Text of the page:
But their place in history as the sixth Bruins team to take the title and the third Original Six club to win the Cup in the last four seasons wasn't the first thing on their minds as they flew home.
"It wasn't quiet, that's for sure," said coach Claude Julien, pumping his fist as he left the bus and flashing a wide smile rarely seen in public. "They deserve to celebrate. And it's their Cup and it's Boston's Cup and, as far as I'm concerned, they could do whatever they want."
For the city, the Bruins' triumph completes the championship quartet. Each of the four major pro teams have won titles in the past seven seasons—the Patriots in the 2005 Super Bowl, the Red Sox in 2007, the Celtics in 2008 and now, the Bruins.
Some fans are savouring this one even more than those others.
"This is a hockey city," said Neil Cashman, 53, of Andover, who was at the Garden on Thursday. "Everybody thinks it's a basketball city, a baseball city—it's a hockey city. If you talk to people, you find that out. We were the first team in the NHL from America, and we take it real seriously here."
Motorists honked horns as they drove by. Fans took pictures by the statue of Bobby Orr in full flight after his Cup-winning, overtime goal in 1972.
Emotions overflowed for another fan, Tom Collins.
"It sank in when I got home. I actually started crying," said Collins, 44, of Quincy, who said he was the man who put a Bruins jersey on a statue of President John Adams in the city just south of Boston.
Another Adams, Charles F., was the first president of the Bruins, from 1924-36. The current president, Cam Neely, was drafted in 1983 by Vancouver and traded in 1986 to Boston, where he scored 50 goals three times, and dished out punishing hits ... but never captured the Cup.
On Thursday, Neely was one of the first off his bus, followed by general manager Peter Chiarelli and Julien before the players—some wearing their white championship hats and still sporting their playoff beards—set foot in the Garden parking lot.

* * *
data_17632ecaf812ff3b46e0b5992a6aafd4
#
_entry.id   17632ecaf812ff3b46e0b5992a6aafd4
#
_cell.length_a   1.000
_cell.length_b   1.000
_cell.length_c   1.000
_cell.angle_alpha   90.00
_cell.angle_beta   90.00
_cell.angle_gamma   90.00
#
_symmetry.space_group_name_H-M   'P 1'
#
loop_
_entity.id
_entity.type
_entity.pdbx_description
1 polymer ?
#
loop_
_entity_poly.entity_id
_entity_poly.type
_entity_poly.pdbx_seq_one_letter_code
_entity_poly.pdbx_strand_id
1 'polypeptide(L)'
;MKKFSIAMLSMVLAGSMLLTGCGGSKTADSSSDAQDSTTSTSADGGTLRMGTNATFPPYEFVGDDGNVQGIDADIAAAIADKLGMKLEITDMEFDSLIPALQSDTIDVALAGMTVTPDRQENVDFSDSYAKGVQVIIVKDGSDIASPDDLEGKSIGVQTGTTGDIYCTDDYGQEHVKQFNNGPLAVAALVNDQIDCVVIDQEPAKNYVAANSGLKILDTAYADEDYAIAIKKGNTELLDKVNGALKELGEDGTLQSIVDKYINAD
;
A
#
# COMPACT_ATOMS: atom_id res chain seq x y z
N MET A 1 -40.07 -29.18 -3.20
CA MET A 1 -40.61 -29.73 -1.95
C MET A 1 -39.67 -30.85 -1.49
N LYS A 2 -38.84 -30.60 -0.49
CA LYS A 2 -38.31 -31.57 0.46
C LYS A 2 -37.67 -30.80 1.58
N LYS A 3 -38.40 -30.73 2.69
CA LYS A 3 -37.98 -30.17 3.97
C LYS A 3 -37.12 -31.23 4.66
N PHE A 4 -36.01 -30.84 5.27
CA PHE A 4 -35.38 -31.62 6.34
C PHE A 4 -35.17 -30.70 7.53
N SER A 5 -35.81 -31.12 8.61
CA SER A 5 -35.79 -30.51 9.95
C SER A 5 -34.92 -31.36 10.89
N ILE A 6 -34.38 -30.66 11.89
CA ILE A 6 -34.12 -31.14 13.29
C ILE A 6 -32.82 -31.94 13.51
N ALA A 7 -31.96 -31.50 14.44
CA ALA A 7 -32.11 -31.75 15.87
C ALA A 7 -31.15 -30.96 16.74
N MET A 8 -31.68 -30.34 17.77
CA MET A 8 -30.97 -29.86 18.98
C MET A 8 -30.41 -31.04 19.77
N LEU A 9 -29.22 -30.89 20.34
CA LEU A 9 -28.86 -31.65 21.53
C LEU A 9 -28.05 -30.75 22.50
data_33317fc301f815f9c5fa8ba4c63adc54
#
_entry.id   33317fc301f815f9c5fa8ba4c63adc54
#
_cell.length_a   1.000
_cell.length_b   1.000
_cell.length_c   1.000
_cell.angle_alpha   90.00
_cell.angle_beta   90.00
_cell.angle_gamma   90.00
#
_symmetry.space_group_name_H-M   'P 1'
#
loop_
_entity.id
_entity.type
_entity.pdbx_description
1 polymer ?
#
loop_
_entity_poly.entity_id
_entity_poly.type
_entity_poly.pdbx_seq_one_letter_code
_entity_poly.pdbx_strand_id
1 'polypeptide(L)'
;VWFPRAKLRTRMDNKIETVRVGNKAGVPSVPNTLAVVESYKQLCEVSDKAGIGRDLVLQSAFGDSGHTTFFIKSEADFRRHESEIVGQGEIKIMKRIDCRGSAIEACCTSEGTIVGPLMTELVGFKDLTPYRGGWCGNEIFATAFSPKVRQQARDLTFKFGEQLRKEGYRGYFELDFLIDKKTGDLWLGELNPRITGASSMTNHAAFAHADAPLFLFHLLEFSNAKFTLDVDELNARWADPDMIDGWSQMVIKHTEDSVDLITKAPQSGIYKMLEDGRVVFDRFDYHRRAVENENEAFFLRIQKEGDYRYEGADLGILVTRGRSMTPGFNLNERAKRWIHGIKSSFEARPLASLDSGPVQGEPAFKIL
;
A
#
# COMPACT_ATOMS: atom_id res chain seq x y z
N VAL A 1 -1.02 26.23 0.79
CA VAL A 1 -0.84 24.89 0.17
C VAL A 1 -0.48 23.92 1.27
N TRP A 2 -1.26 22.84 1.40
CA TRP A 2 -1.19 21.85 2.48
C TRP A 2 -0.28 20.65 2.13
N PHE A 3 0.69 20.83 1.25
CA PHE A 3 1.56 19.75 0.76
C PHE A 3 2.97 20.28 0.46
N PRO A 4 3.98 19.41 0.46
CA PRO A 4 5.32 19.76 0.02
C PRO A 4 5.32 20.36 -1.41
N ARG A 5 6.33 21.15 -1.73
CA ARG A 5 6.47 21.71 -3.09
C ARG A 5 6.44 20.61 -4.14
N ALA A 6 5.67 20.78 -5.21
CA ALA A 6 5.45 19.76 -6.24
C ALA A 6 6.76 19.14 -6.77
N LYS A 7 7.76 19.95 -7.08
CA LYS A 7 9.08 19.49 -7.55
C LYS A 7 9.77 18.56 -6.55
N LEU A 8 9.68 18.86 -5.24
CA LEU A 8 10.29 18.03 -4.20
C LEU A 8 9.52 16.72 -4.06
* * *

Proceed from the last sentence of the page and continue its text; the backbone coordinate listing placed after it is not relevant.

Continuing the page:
"We got it done," Julien said. "We brought it back to Boston and this is where it belongs."
The Cup itself had an eventful trip, being passed around by the players.
"We didn't need a passport" for it, Marchand joked. "We didn't need to buckle it in. It was pretty cool."
Despite another long flight—the Bruins' sixth of the series—Thomas wasn't complaining.
"It was great," he said. "Most of our plane rides during the season we're getting ready for the upcoming game. This five-hour flight wasn't the case. We had the Stanley Cup on the flight with us. We could truly relax and enjoy the accomplishment that we did."
The silvery symbol of the NHL champions will make many more journeys. Each player gets to keep it for at least one day. Thomas plans to take it to Flint, Mich., the blue-collar town northwest of Detroit where he was born. He'll show it to family and friends he hasn't seen in a while.
"I've been busy," he said, "trying to accomplish some goals."
He already has the Conn Smythe Trophy as the MVP of the post-season, and could add his second Vezina Trophy, which goes to the NHL's best goalie, next Wednesday.
But before the players start touring with their hard-earned hardware, they had more immediate needs.
"I need a nap," Thornton said, "I haven't slept."
Associated Press writers Jay Lindsay and Mark Pratt and AP freelancer Ken Powtak contributed to this report.